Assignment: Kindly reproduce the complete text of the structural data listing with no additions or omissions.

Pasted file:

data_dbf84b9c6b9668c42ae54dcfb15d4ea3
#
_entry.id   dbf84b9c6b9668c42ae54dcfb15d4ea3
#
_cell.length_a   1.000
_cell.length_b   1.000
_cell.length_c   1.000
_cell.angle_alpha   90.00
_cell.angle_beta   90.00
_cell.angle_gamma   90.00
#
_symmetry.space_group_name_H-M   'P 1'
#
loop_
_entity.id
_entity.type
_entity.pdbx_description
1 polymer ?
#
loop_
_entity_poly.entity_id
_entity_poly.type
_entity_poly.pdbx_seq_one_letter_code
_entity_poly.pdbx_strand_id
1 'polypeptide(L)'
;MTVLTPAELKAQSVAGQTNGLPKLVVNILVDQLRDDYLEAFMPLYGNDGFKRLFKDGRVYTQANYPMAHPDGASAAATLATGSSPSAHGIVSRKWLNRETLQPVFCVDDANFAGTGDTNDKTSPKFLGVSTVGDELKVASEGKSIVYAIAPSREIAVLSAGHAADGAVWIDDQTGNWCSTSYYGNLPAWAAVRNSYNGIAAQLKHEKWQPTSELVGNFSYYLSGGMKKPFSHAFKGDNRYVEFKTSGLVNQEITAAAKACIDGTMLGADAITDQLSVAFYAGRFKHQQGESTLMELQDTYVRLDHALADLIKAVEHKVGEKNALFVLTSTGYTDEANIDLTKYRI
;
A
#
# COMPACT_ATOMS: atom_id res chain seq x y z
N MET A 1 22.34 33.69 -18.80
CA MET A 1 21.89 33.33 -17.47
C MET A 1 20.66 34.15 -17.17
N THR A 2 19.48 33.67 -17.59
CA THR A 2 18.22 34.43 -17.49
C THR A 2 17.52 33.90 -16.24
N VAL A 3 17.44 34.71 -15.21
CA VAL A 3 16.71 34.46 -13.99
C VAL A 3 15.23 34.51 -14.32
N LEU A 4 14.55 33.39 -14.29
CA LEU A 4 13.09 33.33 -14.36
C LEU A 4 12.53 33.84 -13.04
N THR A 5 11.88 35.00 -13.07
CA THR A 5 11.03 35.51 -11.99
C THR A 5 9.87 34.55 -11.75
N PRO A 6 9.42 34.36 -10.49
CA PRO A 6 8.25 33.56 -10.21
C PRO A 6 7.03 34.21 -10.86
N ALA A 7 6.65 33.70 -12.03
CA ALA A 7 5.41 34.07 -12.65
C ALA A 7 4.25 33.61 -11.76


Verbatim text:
data_dbf84b9c6b9668c42ae54dcfb15d4ea3
#
_entry.id   dbf84b9c6b9668c42ae54dcfb15d4ea3
#
_cell.length_a   1.000
_cell.length_b   1.000
_cell.length_c   1.000
_cell.angle_alpha   90.00
_cell.angle_beta   90.00
_cell.angle_gamma   90.00
#
_symmetry.space_group_name_H-M   'P 1'
#
loop_
_entity.id
_entity.type
_entity.pdbx_description
1 polymer ?
#
loop_
_entity_poly.entity_id
_entity_poly.type
_entity_poly.pdbx_seq_one_letter_code
_entity_poly.pdbx_strand_id
1 'polypeptide(L)'
;MTVLTPAELKAQSVAGQTNGLPKLVVNILVDQLRDDYLEAFMPLYGNDGFKRLFKDGRVYTQANYPMAHPDGASAAATLATGSSPSAHGIVSRKWLNRETLQPVFCVDDANFAGTGDTNDKTSPKFLGVSTVGDELKVASEGKSIVYAIAPSREIAVLSAGHAADGAVWIDDQTGNWCSTSYYGNLPAWAAVRNSYNGIAAQLKHEKWQPTSELVGNFSYYLSGGMKKPFSHAFKGDNRYVEFKTSGLVNQEITAAAKACIDGTMLGADAITDQLSVAFYAGRFKHQQGESTLMELQDTYVRLDHALADLIKAVEHKVGEKNALFVLTSTGYTDEANIDLTKYRI
;
A
#
# COMPACT_ATOMS: atom_id res chain seq x y z
N MET A 1 22.34 33.69 -18.80
CA MET A 1 21.89 33.33 -17.47
C MET A 1 20.66 34.15 -17.17
N THR A 2 19.48 33.67 -17.59
CA THR A 2 18.22 34.43 -17.49
C THR A 2 17.52 33.90 -16.24
N VAL A 3 17.44 34.71 -15.21
CA VAL A 3 16.71 34.46 -13.99
C VAL A 3 15.23 34.51 -14.32
N LEU A 4 14.55 33.39 -14.29
CA LEU A 4 13.09 33.33 -14.36
C LEU A 4 12.53 33.84 -13.04
N THR A 5 11.88 35.00 -13.07
CA THR A 5 11.03 35.51 -11.99
C THR A 5 9.87 34.55 -11.75
N PRO A 6 9.42 34.36 -10.49
CA PRO A 6 8.25 33.56 -10.21
C PRO A 6 7.03 34.21 -10.86
N ALA A 7 6.65 33.70 -12.03
CA ALA A 7 5.41 34.07 -12.65
C ALA A 7 4.25 33.61 -11.76